A utility model is similar to a patent in that it provides a monopoly right for an invention. However, utility models tend to be much cheaper to obtain, the requirements for grant of a utility model are usually less stringent and the term is shorter. Not all countries grant utility models. However, countries granting utility models (or similar/equivalent rights with a different name) do include Germany, France, Spain, Italy, Japan, China and Australia.


What does a utility model give you?

Like a patent, a utility model provides its owner with the right to prevent others from exploiting the claimed invention without the owner’s consent, in the geographical area for which the utility model was granted. Usually, the same relief available for infringement of a patent is available for infringement of a utility model. What are the differences between a utility model and a patent? For a patent to be granted, the invention must be both novel and inventive over the prior art. However, for utility models, the prior art that is available for the assessment of novelty is often more limited (so-called “absolute” novelty is not always required, for example) and an inventive step either is not required or has a considerably lower threshold. Whereas a patent provides protection for up to 20 years, a utility model provides protection for a shorter term, usually between seven and 10 years.

Usually, utility model applications are not examined before grant, so there is not the same level of presumed validity as with a patent. However, because of this, utility models are granted much more quickly, the average time being around six months.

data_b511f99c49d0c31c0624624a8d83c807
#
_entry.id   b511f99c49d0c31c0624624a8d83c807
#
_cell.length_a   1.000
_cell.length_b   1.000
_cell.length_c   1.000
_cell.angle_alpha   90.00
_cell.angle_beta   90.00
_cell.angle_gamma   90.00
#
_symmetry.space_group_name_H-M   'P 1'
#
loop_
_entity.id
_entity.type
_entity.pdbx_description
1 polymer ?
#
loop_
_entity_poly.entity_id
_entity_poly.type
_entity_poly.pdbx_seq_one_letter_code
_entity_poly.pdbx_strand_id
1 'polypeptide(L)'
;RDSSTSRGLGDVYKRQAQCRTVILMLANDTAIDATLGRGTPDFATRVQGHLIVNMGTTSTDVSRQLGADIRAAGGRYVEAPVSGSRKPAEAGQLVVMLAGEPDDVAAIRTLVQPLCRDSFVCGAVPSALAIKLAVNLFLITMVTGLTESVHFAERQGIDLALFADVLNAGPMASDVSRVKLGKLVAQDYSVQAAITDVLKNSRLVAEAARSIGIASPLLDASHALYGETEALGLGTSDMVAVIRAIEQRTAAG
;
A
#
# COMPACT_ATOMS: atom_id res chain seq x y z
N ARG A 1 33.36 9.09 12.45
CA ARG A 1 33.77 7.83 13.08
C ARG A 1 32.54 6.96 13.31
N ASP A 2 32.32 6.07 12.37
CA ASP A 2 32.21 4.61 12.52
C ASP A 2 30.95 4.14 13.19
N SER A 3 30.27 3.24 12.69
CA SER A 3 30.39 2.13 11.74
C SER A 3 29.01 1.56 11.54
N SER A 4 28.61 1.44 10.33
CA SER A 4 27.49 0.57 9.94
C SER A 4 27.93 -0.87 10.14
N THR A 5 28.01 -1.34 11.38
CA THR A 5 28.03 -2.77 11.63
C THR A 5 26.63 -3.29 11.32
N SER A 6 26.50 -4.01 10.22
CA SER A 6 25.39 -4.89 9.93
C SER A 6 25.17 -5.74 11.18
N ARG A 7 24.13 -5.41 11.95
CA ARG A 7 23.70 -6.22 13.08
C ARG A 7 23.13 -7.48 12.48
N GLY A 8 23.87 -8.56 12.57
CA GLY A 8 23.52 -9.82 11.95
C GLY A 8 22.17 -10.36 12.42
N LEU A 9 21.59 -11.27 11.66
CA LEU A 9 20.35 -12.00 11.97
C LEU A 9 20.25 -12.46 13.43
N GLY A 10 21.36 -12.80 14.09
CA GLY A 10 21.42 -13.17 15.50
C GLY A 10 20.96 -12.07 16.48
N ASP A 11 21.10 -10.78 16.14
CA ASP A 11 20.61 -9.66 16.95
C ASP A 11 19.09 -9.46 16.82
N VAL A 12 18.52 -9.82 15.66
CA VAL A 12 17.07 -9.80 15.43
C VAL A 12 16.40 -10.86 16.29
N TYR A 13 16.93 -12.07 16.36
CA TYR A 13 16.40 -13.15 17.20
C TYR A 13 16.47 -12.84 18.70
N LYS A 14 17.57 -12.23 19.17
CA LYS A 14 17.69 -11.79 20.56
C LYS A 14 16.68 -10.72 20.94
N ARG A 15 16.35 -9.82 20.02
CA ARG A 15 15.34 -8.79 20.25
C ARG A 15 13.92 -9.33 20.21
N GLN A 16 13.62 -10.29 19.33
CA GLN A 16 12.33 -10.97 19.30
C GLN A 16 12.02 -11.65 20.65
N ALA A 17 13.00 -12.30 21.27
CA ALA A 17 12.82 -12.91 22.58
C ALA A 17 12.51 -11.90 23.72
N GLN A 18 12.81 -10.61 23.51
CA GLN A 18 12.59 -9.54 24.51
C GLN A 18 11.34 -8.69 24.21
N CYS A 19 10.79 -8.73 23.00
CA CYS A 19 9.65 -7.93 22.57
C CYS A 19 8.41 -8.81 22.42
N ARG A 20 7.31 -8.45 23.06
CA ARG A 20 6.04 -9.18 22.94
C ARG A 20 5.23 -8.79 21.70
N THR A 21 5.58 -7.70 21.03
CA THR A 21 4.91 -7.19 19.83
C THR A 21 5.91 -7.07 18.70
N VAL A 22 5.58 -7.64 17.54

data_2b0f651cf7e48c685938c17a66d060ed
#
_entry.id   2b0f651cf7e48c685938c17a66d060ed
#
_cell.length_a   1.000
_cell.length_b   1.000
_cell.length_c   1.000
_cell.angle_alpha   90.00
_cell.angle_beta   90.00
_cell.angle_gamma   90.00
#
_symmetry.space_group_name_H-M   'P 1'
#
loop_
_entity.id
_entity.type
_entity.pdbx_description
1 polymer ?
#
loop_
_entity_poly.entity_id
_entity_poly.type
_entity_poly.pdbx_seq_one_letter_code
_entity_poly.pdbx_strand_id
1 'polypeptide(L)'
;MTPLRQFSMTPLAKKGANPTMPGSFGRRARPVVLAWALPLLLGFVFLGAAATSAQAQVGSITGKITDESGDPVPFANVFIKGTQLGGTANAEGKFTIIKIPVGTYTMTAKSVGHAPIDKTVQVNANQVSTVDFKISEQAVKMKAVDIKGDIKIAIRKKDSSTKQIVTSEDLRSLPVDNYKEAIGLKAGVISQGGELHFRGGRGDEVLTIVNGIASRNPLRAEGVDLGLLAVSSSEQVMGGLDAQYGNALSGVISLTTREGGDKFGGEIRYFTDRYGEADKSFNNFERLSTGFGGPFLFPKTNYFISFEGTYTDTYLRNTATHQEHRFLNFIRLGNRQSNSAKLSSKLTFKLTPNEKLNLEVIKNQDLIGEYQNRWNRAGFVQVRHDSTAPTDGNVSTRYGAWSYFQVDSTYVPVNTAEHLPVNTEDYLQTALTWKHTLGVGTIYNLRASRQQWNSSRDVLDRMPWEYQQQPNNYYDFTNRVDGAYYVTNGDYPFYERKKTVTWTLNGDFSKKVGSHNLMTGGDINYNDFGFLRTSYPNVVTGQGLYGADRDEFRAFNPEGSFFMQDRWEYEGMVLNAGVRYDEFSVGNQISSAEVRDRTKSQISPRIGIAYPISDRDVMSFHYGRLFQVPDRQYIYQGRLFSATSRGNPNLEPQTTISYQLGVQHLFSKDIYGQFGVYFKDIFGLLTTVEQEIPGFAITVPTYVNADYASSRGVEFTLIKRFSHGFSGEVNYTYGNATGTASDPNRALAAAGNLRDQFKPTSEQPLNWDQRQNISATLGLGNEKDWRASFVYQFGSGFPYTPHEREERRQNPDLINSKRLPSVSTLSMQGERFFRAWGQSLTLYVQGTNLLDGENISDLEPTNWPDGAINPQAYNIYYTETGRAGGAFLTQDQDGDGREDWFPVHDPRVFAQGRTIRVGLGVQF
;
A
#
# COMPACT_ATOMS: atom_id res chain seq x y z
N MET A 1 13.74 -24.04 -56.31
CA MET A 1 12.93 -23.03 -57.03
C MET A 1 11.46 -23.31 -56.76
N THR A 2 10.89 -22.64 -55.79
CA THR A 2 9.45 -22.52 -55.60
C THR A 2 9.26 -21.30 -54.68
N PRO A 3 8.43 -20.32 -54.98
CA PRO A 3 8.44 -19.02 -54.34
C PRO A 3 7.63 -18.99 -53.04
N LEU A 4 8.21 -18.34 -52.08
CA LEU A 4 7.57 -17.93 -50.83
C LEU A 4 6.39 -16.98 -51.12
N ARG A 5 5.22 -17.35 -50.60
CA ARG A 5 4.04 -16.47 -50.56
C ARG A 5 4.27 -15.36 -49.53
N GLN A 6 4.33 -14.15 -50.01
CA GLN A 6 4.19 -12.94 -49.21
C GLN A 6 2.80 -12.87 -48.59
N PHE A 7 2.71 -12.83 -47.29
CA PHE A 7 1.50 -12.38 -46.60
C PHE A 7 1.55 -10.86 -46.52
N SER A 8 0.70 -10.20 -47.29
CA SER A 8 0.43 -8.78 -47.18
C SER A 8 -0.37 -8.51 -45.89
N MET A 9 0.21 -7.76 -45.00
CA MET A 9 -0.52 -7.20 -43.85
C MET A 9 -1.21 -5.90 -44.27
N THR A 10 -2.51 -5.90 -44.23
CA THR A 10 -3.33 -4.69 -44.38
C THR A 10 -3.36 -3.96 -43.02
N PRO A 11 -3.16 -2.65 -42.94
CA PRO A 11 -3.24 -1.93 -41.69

This also means though that utility models are published much more quickly than patent applications, which are not published until 18 months after their priority date.

Utility models tend to be much cheaper to obtain and maintain than patents.

In some countries, there is a grace period for utility models for an inventor’s own disclosures, which is not usually available for patents.

Not all inventions that can be patented can be protected by utility models and the requirements vary from country to country. Most countries will only grant utility models for products but not for methods or processes.


Why are utility models useful?

There are a wide variety of situations in which a utility model may be useful.

Because the novelty and inventive step requirements are less stringent than those required for patents, utility models can be useful for incremental inventions where only a small change has been made and which might not meet the inventive step requirements for a patent.

Due to the shorter term of protection, utility models can be useful for products with a relatively short commercial life.

The lower costs associated with utility models mean that they can be particularly useful for SMEs.

If an inventor has already published the invention, meaning that a patent for it cannot be obtained, in some countries, such as Germany, there is a grace period for an inventor’s own disclosures so it may still be possible to obtain a utility model.